A square for a king in Paris, Edward VII!

So back to Paris I take you, easy right! Well just thought of the times I spent working in the city and the nice corners I went by on leisure time, even coming back with family. Paris is eternal we say, it is like a virus, once bitten ,it will never go away.

On a cloudy cool day at 12C or 52F in my Morbihan breton, in Paris it is 15C or about 67F and sunny. Let me tell you a bit on the Place Edouard VII (Edward VII) of Paris.

Place Édouard-VII is on the 9éme  arrondissement of Paris.  The square was created and takes its present name in 1912;  named after the son of Queen Victoria,  Edward VII, who was king of the United Kingdom of Great Britain and Ireland from 1901 to 1910.  The square is located near the Opéra Garnier with a nice entrance in all its splendor by the Bd des Capucines. The square is adorned with the equestrian Statue of Edward VII.  A bit further on the square from the square de l’Opéra Louis Jouvet  and the Pegasus statue (equestrian statue of the straddling poet  Pegasus carried out in 1897). You see near the Musée des Parfums Fragonard. Another melancholy entrance can be done  from Rue Auber to rue Boudreau left into the Square de l’Opéra Louis Jouvet and further the square Edouard VII.


On the Place Edouard VII you find the wonderful Theater Edouard VII of which have written before. Their webpage is here:  http://www.theatreedouard7.com/e_affiche_accueil.php?rub=1

Froufrou , is the name of the new restaurant since last September. It is a restaurant and cocktail bar signed by the  Moma Group. Located within the magnificent Edouard VII Theater. I have been to the basement  which from 23h30 you can enjoy  the Cancan Bar Froufrou  in a speakeasy old format. All this from  Wednesday to Sunday, after the shows or dinner, this cocktail bar goes into cabaret mode and offers burlesque shows to go back in time. The resto webpage is here:   http://www.froufrou-paris.com/


A bit of history I like

King Edward VII , made himself the artisan of the Entente Cordiale, between France and England. Paris which he appreciated above all the spirit, gastronomy and women, paid homage to him in 1913. The young Paul Landowski wished to register here, far from the style of his Saint Geneviève or the Christ of Corcovado.  In the great tradition of the equestrian statue. The king, guiding his horse calmly, is represented in his role as chief of the armies. He carries, executed with realism, the uniform of Marshal who befits his rank: helmet with panache, coat, jacket probably red barred with a scarf and adorned with decorations, white panties and boots of rider. The choice of this classical iconography also echoes the portraits commissioned by the Sovereign in his own country. It is that it is indeed an official portrait, to express the nobility and the power, in the center of a place strictly authorised.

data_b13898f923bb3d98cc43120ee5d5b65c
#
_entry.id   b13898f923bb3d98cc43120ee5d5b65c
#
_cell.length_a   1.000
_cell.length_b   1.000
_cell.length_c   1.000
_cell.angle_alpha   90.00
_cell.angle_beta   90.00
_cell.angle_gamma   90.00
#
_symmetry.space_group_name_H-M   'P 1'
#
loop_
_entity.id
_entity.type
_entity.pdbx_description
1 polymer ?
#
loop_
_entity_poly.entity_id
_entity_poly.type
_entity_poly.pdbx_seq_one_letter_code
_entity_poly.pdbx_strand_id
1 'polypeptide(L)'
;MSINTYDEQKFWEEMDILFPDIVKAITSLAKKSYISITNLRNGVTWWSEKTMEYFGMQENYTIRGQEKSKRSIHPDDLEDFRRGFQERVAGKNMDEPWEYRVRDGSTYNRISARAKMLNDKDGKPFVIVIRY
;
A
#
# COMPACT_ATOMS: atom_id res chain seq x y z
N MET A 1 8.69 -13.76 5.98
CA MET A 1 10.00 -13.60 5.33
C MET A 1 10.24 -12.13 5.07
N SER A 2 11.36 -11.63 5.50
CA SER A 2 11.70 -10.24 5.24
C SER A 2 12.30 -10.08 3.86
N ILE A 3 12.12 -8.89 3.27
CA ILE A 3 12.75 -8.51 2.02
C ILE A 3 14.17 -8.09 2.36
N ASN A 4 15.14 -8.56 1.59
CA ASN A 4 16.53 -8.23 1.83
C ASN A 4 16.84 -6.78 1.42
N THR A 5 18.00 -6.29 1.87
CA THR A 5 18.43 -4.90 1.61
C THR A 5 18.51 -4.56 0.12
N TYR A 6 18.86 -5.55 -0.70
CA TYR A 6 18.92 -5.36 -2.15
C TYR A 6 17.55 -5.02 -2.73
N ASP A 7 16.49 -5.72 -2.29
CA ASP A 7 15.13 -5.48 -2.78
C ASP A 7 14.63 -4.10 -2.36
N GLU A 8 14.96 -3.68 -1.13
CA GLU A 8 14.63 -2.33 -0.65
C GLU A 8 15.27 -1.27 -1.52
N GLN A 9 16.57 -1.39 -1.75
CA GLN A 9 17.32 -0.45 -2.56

At the end of the  18C, there were built  18 private hotels in the  rue Caumartin, a few steps from the Boulevard des Capucines, which was then a place of promenade established on ancient fortifications dating back to King Louis XIII. In the 19C, in the purest Haussmann tradition, this boulevard had seen the erection of monumental buildings of five floors. Finally, in 1913, Nénot, the architect of the new Sorbonne and the Palais de la League des Nations in Geneva, had pierced a street in a piecemeal gap in order to carry out an extensive urban and real estate program. A street that was to take the name of Edward VII, in homage to the King of England who had worked so much in the Franco-British rapprochement.

From 1921, the premises were gradually occupied and privatized by the central services of the Société Générale bank, the rue Edouard VII became a private lane closed by barriers. Follows in the suburbs of the Société Générale bank offices in 1992, the neighborhood  is rehabilitated from 1995 to 1999.  Thus, in the rue Edouard VII which will regain its appearance and function of origin with promenade and shops , it removes the barriers that block the  access and the grids that disfigured the facades, while it restores the wooden storefronts of the shops of the beginning of the last century.

Closest parking Édouard VII , 23 rue de Caumartin, but I always used the  Parking Opéra-Meyerbeer, 3 Rue de la Chaussée d’Antin. On public transports you can do the  RER A Auber, RER  E Haussmann-Saint Lazare, and the metro station Opéra lines  3, 7, 8 .A  bit further metro station  Madeleine lines 8 12 ,14. Bus lines 20, 21, 24, 27, 29, 42, 52, 68, 81, 84, 94, and 95 all take you close.  I have used 24 27 84 and 95 very nicely in that area.

The webpage of the Tourist office of Paris is on the theater but it gives you a feeling of the area the square is in. Tourist office of Paris on the Edward VII theater

Hope it helps your enjoyment of this bit of space of my gorgeous Paris. The area is quaint, nice , super, worth the detour for a walk, and walk is best in Paris!

And remember, happy travels, good health, and many cheers to all!!!

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